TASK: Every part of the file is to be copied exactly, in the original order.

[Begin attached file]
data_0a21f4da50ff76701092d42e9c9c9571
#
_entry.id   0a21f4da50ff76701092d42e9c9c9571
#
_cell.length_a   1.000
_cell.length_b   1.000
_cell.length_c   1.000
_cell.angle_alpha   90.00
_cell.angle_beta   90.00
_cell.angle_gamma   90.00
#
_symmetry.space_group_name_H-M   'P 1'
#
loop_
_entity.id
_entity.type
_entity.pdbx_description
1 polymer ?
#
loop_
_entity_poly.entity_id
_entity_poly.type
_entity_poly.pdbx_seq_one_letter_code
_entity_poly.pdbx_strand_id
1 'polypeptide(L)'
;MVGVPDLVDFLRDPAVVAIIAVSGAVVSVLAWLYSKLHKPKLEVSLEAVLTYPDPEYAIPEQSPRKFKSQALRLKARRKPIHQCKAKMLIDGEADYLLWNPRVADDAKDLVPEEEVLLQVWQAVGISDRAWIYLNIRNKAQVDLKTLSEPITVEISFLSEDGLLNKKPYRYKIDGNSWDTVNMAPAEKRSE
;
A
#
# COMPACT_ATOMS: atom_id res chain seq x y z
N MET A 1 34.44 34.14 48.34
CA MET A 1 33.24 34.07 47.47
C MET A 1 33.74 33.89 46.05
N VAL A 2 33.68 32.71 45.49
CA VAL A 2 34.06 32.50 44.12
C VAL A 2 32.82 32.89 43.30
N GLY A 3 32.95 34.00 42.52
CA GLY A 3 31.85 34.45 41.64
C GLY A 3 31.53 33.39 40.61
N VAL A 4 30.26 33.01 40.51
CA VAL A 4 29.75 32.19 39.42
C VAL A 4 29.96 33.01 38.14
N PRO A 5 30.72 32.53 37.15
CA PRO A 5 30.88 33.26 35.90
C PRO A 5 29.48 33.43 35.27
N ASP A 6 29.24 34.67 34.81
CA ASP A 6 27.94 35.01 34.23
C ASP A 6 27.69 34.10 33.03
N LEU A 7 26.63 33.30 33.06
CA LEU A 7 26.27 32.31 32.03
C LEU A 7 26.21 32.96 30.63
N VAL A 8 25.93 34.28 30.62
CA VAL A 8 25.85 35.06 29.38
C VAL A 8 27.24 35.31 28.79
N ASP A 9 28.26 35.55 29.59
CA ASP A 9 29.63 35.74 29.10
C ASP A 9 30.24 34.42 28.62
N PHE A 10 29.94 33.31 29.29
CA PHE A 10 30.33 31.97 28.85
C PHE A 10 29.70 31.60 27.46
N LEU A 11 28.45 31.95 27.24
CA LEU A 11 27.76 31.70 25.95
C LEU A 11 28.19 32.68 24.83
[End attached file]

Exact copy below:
data_0a21f4da50ff76701092d42e9c9c9571
#
_entry.id   0a21f4da50ff76701092d42e9c9c9571
#
_cell.length_a   1.000
_cell.length_b   1.000
_cell.length_c   1.000
_cell.angle_alpha   90.00
_cell.angle_beta   90.00
_cell.angle_gamma   90.00
#
_symmetry.space_group_name_H-M   'P 1'
#
loop_
_entity.id
_entity.type
_entity.pdbx_description
1 polymer ?
#
loop_
_entity_poly.entity_id
_entity_poly.type
_entity_poly.pdbx_seq_one_letter_code
_entity_poly.pdbx_strand_id
1 'polypeptide(L)'
;MVGVPDLVDFLRDPAVVAIIAVSGAVVSVLAWLYSKLHKPKLEVSLEAVLTYPDPEYAIPEQSPRKFKSQALRLKARRKPIHQCKAKMLIDGEADYLLWNPRVADDAKDLVPEEEVLLQVWQAVGISDRAWIYLNIRNKAQVDLKTLSEPITVEISFLSEDGLLNKKPYRYKIDGNSWDTVNMAPAEKRSE
;
A
#
# COMPACT_ATOMS: atom_id res chain seq x y z
N MET A 1 34.44 34.14 48.34
CA MET A 1 33.24 34.07 47.47
C MET A 1 33.74 33.89 46.05
N VAL A 2 33.68 32.71 45.49
CA VAL A 2 34.06 32.50 44.12
C VAL A 2 32.82 32.89 43.30
N GLY A 3 32.95 34.00 42.52
CA GLY A 3 31.85 34.45 41.64
C GLY A 3 31.53 33.39 40.61
N VAL A 4 30.26 33.01 40.51
CA VAL A 4 29.75 32.19 39.42
C VAL A 4 29.96 33.01 38.14
N PRO A 5 30.72 32.53 37.15
CA PRO A 5 30.88 33.26 35.90
C PRO A 5 29.48 33.43 35.27
N ASP A 6 29.24 34.67 34.81
CA ASP A 6 27.94 35.01 34.23
C ASP A 6 27.69 34.10 33.03
N LEU A 7 26.63 33.30 33.06
CA LEU A 7 26.27 32.31 32.03
C LEU A 7 26.21 32.96 30.63
N VAL A 8 25.93 34.28 30.62
CA VAL A 8 25.85 35.06 29.38
C VAL A 8 27.24 35.31 28.79
N ASP A 9 28.26 35.55 29.59
CA ASP A 9 29.63 35.74 29.10
C ASP A 9 30.24 34.42 28.62
N PHE A 10 29.94 33.31 29.29
CA PHE A 10 30.33 31.97 28.85
C PHE A 10 29.70 31.60 27.46
N LEU A 11 28.45 31.95 27.24
CA LEU A 11 27.76 31.70 25.95
C LEU A 11 28.19 32.68 24.83